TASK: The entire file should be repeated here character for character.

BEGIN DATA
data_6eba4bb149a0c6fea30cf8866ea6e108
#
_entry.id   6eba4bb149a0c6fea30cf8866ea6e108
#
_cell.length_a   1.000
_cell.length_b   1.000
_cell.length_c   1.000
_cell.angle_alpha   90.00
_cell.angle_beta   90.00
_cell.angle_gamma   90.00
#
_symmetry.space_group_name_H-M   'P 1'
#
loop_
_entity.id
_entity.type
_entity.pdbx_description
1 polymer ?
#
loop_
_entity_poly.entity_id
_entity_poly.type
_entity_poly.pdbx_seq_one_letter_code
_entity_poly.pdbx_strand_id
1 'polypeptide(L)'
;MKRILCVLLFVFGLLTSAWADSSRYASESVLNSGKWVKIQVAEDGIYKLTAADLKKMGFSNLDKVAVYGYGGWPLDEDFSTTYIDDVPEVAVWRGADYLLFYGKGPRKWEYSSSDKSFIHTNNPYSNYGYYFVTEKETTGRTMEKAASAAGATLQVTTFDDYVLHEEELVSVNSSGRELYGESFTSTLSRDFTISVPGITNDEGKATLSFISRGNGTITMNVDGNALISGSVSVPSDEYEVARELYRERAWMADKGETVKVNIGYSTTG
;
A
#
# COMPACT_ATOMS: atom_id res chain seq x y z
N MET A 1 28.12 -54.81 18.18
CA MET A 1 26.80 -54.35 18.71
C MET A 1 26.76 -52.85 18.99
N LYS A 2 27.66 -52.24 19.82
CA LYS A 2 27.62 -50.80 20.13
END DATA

data_6eba4bb149a0c6fea30cf8866ea6e108
#
_entry.id   6eba4bb149a0c6fea30cf8866ea6e108
#
_cell.length_a   1.000
_cell.length_b   1.000
_cell.length_c   1.000
_cell.angle_alpha   90.00
_cell.angle_beta   90.00
_cell.angle_gamma   90.00
#
_symmetry.space_group_name_H-M   'P 1'
#
loop_
_entity.id
_entity.type
_entity.pdbx_description
1 polymer ?
#
loop_
_entity_poly.entity_id
_entity_poly.type
_entity_poly.pdbx_seq_one_letter_code
_entity_poly.pdbx_strand_id
1 'polypeptide(L)'
;MKRILCVLLFVFGLLTSAWADSSRYASESVLNSGKWVKIQVAEDGIYKLTAADLKKMGFSNLDKVAVYGYGGWPLDEDFSTTYIDDVPEVAVWRGADYLLFYGKGPRKWEYSSSDKSFIHTNNPYSNYGYYFVTEKETTGRTMEKAASAAGATLQVTTFDDYVLHEEELVSVNSSGRELYGESFTSTLSRDFTISVPGITNDEGKATLSFISRGNGTITMNVDGNALISGSVSVPSDEYEVARELYRERAWMADKGETVKVNIGYSTTG
;
A
#
# COMPACT_ATOMS: atom_id res chain seq x y z
N MET A 1 28.12 -54.81 18.18
CA MET A 1 26.80 -54.35 18.71
C MET A 1 26.76 -52.85 18.99
N LYS A 2 27.66 -52.24 19.82
CA LYS A 2 27.62 -50.80 20.13